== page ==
2022 Cycle: Details regarding Eligibility & Supporting Documents are in process. Important Dates & Deadlines have been posted here.

Document Notarization

COVID-19 Notarization Update *

Due to the current situation we find ourselves in, the AIMG Program has taken strides to ensure that the 2021 Cycle is accessible to all applicants, whether they are having to self-isolate or have other restrictions enabling their AIMG Application to carry forth, without undue hardship.

The following documents will not need to be notarized for the 2021 Cycle Application, but must be added to your physiciansapply.ca account and shared with the AIMG Program by the stated deadline:

  • Proof of legal name change,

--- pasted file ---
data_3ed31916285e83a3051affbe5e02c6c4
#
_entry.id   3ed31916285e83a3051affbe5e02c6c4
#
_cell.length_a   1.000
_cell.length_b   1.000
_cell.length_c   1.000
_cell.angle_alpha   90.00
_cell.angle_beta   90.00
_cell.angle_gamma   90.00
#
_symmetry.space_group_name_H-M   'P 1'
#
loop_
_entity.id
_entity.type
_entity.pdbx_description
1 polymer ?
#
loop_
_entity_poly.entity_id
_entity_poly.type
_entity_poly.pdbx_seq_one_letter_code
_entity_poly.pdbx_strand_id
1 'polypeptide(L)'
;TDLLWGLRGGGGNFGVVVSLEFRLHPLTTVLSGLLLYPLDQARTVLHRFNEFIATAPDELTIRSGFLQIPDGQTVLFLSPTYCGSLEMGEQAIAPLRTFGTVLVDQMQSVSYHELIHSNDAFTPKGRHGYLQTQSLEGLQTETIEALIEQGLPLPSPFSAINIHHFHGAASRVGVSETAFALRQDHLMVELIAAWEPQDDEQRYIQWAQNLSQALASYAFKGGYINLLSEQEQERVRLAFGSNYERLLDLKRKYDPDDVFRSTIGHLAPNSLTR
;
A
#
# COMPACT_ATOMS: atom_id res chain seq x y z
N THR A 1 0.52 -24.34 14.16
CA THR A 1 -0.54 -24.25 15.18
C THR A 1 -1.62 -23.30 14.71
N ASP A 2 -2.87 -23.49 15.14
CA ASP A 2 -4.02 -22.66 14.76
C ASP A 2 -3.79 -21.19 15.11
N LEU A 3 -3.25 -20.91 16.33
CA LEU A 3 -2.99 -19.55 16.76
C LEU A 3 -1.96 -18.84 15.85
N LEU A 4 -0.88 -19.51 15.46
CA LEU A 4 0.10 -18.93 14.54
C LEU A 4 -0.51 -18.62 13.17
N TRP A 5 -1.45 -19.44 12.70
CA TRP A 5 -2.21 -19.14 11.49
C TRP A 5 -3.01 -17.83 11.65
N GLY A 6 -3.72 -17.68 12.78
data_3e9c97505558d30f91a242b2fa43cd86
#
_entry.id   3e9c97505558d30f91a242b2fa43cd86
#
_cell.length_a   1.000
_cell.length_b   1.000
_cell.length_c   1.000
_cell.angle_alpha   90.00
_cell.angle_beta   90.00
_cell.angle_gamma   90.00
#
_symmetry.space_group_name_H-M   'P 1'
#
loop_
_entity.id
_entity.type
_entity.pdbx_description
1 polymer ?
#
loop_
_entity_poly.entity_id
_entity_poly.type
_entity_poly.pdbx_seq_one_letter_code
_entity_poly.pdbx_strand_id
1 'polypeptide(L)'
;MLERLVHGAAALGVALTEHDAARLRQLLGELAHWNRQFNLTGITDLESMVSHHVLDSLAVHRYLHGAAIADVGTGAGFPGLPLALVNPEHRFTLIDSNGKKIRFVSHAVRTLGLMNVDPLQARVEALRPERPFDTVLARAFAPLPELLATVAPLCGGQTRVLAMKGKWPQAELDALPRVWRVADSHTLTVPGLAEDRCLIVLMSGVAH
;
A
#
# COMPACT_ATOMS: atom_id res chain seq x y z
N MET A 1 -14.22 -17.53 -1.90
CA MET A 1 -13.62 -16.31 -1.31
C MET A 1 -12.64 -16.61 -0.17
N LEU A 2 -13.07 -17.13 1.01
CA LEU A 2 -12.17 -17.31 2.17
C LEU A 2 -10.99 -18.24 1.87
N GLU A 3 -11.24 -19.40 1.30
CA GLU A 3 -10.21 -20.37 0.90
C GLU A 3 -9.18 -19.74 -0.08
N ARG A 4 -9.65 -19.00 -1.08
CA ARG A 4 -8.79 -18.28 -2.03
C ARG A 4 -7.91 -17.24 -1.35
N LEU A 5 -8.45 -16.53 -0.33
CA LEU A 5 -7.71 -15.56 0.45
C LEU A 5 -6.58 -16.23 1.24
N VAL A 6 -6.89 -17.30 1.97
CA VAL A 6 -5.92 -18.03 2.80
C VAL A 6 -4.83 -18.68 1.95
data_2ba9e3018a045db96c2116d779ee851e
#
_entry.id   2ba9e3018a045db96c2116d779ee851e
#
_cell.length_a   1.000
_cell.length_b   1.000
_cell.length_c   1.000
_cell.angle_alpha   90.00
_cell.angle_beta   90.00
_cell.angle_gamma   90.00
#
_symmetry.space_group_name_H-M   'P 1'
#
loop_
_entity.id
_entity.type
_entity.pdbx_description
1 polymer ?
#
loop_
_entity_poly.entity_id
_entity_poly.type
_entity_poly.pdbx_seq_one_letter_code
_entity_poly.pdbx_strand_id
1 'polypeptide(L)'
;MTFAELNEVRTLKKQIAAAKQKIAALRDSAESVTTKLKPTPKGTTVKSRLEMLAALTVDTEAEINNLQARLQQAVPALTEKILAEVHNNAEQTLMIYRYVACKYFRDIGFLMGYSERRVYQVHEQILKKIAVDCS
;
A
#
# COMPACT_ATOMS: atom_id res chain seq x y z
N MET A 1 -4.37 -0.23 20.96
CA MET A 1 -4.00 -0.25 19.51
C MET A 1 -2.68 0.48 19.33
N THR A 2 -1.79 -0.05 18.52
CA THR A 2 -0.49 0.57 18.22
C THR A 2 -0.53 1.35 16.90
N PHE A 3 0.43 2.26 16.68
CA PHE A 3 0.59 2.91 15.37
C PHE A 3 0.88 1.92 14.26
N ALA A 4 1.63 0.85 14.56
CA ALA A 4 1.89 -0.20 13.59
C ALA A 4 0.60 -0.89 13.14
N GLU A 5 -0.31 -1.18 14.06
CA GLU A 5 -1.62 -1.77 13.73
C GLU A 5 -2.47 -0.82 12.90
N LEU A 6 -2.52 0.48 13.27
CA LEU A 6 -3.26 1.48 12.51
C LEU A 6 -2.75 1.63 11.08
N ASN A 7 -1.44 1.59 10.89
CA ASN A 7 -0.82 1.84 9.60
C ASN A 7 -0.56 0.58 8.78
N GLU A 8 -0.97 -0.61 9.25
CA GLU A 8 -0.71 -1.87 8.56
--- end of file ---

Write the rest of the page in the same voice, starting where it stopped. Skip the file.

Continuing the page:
• Alberta post-secondary institution transcript, if original is not provided
  • Canadian Passport (valid for the period of December 01, 2019 through June 05, 2020),
  • Canadian Citizenship Certificate, or Canadian Citizenship Card,
  • Permanent Resident Card (front and back) (valid for the period of December 01, 2019 through June 05, 2020),
  • Confirmation of Permanent Residence (valid for the period of December 01, 2019 through June 05, 2020).

Furthermore, the following documents will not need to be notarized for the 2021 Cycle Application:

  • Alberta Driver’s Licence,
  • Alberta non-operator’s identification (ID) card,
  • Alberta Personal Health Card

The following document is the only document that will be required to be notarized for this application period in the Province of Alberta between December 1, 2019 through June 05, 2020: